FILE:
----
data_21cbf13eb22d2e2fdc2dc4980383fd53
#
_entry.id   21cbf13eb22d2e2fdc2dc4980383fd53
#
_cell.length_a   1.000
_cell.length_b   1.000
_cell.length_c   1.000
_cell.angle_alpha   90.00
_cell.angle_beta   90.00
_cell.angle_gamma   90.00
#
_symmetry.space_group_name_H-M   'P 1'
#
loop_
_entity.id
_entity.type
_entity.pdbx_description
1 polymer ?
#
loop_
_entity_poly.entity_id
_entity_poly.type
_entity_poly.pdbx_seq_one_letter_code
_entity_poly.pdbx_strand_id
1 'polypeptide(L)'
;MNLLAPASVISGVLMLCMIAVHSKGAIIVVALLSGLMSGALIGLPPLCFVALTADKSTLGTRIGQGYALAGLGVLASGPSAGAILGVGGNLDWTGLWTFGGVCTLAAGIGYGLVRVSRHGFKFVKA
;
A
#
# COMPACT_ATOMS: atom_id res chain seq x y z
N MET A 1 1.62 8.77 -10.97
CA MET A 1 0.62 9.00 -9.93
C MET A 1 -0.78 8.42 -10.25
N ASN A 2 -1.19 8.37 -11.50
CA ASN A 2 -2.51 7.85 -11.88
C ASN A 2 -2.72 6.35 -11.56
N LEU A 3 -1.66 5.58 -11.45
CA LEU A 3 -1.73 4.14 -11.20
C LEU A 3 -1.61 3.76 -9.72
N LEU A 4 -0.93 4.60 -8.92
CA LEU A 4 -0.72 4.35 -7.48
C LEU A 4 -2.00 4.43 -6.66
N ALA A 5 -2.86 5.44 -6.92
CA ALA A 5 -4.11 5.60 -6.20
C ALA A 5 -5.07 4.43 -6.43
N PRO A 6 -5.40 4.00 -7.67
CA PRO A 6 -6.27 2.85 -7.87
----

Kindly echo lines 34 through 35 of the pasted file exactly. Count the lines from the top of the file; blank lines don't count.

N ASN A 2 -1.19 8.37 -11.50
CA ASN A 2 -2.51 7.85 -11.88